For the past few days, I’ve noticed a disturbing trend on Facebook: women complaining about their bodies and why they hate them(selves). Believe me, I’m not exempt: I do it too. But when does it stop for us? It’s hate-talk, just directed at ourselves.
The other day, I read a beautiful article titled, “So You’re Feeling Too Fat To Be Photographed?” on the blog My Friend Theresa Photography. She writes:
“In our warped minds pictures become frozen mirrors that we can stare at as we pick apart our features over and over again.”
Theresa had been in a serious car accident and realized that had the accident been fatal, her family would have had no photographs to remember her by. She posted a beautiful family portrait that she took and summed up exactly what WE don’t see when we look at our own photos:
©My Friend Theresa Photography
Do you know what my mom sees when she looks at this picture? Her beautiful family all together.
Do you know what my husband sees? The family he gained the moment he met me (and how much he looks like my dad…)
Do you know what my dad sees? The happy family he has worked for every day of his life.
Do you know what my brother sees? That he got away with wearing shorts…
This really struck me, and was incredibly poignant. Life is not about vanity. Life is about living. For those of us who have had weight loss surgery, we *should* know how incredibly lucky we are to have had a second chance at health and are most likely living a life that we never lived before. Enjoying every day with our spouses, kids, friends, loved ones. Being able to breathe, to walk, to dance, to MOVE. Still? We obsess about the number on the scale and the way we look. There’s always something to hate: right now, find everything to love.
When I moved to California, Jake told me that we are not allowed to have a scale in the house. I panicked. My entire life had been ruled by the numbers that I would see on there. When I started losing weight, those numbers validated everything for me. They showed me progress, they kept me on track, they kept me accountable…at least that’s what I told myself. The scale was just a new form of obsession since I was not able to eat my obsessions any more. And five years later, I was still ruled by it, and my fiance’ had the good sense to put a stop to those shenanigans right away.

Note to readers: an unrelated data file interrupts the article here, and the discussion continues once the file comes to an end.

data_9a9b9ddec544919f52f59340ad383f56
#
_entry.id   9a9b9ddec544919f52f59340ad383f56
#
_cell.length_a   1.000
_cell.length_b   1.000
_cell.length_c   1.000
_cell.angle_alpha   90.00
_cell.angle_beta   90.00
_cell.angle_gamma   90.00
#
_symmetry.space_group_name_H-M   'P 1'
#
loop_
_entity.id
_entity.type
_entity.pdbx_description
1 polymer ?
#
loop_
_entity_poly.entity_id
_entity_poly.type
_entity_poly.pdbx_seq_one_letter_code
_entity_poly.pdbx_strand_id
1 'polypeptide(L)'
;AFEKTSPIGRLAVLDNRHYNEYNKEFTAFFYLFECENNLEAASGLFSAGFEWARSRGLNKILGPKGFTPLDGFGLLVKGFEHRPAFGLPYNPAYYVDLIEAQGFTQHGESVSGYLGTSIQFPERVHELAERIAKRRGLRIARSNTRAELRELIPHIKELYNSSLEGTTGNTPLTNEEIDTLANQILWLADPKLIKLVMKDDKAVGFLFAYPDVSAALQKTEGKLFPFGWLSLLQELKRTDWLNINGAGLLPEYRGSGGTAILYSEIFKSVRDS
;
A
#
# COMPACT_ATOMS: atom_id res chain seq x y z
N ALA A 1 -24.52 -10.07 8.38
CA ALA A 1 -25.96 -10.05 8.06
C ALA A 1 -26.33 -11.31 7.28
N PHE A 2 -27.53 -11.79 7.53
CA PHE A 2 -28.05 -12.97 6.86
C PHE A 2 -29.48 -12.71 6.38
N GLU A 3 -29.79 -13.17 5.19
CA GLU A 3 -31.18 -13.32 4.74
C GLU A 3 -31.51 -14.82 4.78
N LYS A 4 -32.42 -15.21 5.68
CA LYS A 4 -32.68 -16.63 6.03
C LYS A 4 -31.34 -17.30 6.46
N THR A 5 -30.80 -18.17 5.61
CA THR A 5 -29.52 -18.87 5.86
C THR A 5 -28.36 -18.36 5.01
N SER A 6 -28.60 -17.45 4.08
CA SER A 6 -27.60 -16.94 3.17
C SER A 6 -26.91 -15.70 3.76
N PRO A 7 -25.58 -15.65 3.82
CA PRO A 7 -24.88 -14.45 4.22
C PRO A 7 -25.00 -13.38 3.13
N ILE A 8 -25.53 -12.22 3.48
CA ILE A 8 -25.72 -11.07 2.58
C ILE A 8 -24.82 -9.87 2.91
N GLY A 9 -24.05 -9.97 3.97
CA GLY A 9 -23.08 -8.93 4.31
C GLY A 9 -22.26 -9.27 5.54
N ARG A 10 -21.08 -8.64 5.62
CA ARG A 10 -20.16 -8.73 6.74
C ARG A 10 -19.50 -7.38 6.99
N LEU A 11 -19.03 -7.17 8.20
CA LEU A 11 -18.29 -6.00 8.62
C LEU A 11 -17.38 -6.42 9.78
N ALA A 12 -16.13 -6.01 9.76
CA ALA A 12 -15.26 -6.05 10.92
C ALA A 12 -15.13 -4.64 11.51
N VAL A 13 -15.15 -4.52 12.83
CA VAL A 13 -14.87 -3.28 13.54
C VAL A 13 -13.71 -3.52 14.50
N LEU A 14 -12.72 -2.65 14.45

Let me tell you what has changed in five years and what truly matters: it’s not the fluctuating number on the scale. It’s not the oft-changing size of my clothing or extra pounds that have snuck back on. It’s not how trendy or stylish my clothing is. It is my life, the one that I am living.
Since I’ve lost weight, I’ve done things that I’ve never dreamed possible. I danced. Not only did I dance, but I produced and choreographed a 50+ cast and crew burlesque and cabaret group. I’ve flown multiple times without needing a seat belt extender or being worried that I wouldn’t fit. I’ve run. I’ve walked. I’ve ridden a bike. I’ve run around with my nieces and nephews without getting winded. I’ve loved, I’ve lived, and I’m alive. I’m alive, and for the most part, healthy. My body moves. And right now, with no scale and no knowledge of what my actual weight is, I’m the happiest and healthiest I’ve ever been.
My body may not be perfect, but it’s doing things that five years ago were not even possible for me. I have friends who have limited mobility, who are confined to a wheelchair, and would give anything to be able to have their body do what mine can. How completely and utterly selfish and self-centered of me to not appreciate that, and to not look in the mirror and see how very lucky I am.
I’m begging you – us – to stop obsessing about the scale. Stop obsessing about the number on the label. Stop obsessing about the 5-10 lbs you may have put on. Look in the mirror RIGHT NOW and see how beautiful you are. How lucky you are to be able to breathe, move, and LIVE. And see yourself the way the people in your life do: amazing, special, and loved.
You are more than any number to them, I promise you that.